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Yes - Don't Kill The Whale CD (album) cover

DON'T KILL THE WHALE

Yes

 

Symphonic Prog

2.71 | 51 ratings

From Progarchives.com, the ultimate progressive rock music website

baz91
Prog Reviewer
2 stars Yes get their funk on...

Picture the scene, England, UK 1978. At this point, Yes started writing silly songs like Arriving UFO and Circus of Heaven. In order to get people to buy their new album, the band needed to write a catchy hit. Thus Don't Kill The Whale was born.

I can honestly say, Yes have never sounded funkier than on this song. In the first ten seconds of the song, Chris Squire delivers an orgasmically smooth bass riff, and Steve Howe gives a brilliant guitar solo to match. At this point in the song, the casual listener has been hooked. There are four excellent verses with fun yet ecological lyrics about whales. I particularly like the rhyming in the first verse: 'You're first, I'm last, your thirst I'm asked to justify.' Afterwards there's a great instrumental, with a solo from Messrs. Howe and Wakeman. And then it all starts to go downhill. The casual listener will begin to switch off as Jon Anderson lets out an incomprehensible whale... sorry, I mean wail. The song doesn't feel like it has a proper ending, and I'm always let down by the lack of another verse after the instrumental. Still, for Squire's funky bass and Jon's funny lyrics, I'm prepared to award this song three out of five stars.

As ProgArchives explains above, this single had one of two B-sides, depending on which side of the Atlantic you were. One of them is much better than the other.

Abilene is a depressingly lacklustre song from Howe. Everything about the song is poorly written and uninteresting. For example, one of the lyrics is 'You've got a face,' Why thanks for reminding me Jon! Perhaps the weirdest thing about this song is the sample of a horse at the beginning. Are we meant to think that this song is written about a horse? Relistening to this song for the review has been the most plays it'll ever get, and I highly doubt that I'll ever give this track a spin again.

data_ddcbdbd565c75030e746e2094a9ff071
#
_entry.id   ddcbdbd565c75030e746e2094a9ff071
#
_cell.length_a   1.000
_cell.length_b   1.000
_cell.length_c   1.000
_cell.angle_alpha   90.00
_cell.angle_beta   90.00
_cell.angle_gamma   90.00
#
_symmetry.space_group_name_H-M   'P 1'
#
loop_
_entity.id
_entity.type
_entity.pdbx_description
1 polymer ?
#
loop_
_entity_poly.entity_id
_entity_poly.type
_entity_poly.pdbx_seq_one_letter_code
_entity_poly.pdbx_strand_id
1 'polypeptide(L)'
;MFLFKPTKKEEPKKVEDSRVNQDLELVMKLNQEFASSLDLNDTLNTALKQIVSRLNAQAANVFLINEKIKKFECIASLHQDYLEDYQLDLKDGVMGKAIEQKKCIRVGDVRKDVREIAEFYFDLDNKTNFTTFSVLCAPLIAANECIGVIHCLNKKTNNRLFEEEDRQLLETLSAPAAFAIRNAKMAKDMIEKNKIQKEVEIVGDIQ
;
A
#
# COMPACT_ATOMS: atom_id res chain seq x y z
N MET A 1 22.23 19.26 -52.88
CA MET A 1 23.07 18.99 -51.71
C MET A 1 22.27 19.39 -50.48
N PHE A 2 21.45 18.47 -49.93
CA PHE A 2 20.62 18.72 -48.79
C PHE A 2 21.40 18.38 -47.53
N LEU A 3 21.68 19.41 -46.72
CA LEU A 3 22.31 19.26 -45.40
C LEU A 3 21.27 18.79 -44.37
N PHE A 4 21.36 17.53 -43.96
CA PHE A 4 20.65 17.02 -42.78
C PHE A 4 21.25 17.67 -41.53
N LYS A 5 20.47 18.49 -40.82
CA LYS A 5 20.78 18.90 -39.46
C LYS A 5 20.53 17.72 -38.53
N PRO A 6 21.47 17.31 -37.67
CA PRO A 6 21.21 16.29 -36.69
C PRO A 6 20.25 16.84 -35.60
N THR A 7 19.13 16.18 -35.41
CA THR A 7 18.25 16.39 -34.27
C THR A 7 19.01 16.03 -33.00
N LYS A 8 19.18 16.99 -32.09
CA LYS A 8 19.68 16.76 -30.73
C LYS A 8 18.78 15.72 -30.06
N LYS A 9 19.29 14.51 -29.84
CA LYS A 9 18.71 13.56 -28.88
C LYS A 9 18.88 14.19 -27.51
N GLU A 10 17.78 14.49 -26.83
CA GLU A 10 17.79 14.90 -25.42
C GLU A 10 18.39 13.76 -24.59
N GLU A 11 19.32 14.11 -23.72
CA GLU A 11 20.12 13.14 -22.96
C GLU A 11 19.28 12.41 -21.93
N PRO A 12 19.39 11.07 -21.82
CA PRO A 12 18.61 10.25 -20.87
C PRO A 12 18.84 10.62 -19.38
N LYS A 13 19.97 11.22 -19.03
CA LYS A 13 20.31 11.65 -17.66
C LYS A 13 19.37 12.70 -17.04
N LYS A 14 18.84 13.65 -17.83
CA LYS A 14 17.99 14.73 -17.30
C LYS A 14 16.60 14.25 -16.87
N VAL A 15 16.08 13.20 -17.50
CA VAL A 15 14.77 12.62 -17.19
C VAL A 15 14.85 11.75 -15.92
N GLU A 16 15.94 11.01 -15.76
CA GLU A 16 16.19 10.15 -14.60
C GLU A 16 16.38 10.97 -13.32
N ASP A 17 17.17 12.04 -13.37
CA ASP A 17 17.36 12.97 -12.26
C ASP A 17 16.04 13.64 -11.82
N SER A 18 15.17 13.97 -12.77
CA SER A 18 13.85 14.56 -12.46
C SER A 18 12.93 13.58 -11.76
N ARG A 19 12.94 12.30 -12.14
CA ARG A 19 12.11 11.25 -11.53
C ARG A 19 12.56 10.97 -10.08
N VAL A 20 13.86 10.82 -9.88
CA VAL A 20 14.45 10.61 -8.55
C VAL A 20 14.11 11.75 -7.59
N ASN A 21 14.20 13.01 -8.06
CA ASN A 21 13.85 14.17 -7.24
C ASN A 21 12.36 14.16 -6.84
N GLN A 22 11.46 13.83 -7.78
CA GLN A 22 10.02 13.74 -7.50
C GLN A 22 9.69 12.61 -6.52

Release, Release is definitely where it's at! This is another of the silly songs from 'Tormato', but I'll take this over Abilene any day. Although this song is very silly indeed, it has a brilliant rocky rhythm throughout that keeps me hooked and singing along. Perhaps the worst thing about the song is the applause during White's drum solo. What kind of an egocentric band would add the sound of applause to their own record? Despite a few flaws, this is a really fun song indeed, and one of the gems from 'Tormato'.

This is definitely not a single worth investing in, but there's some fun moments indeed, especially if you choose the US version. Of course, all the songs on here appear on the Rhino remaster of 'Tormato', and the single artwork is included in the booklet, so there's no real reason to go searching for this single, unless you're a real collector.

baz91 | 2/5 |

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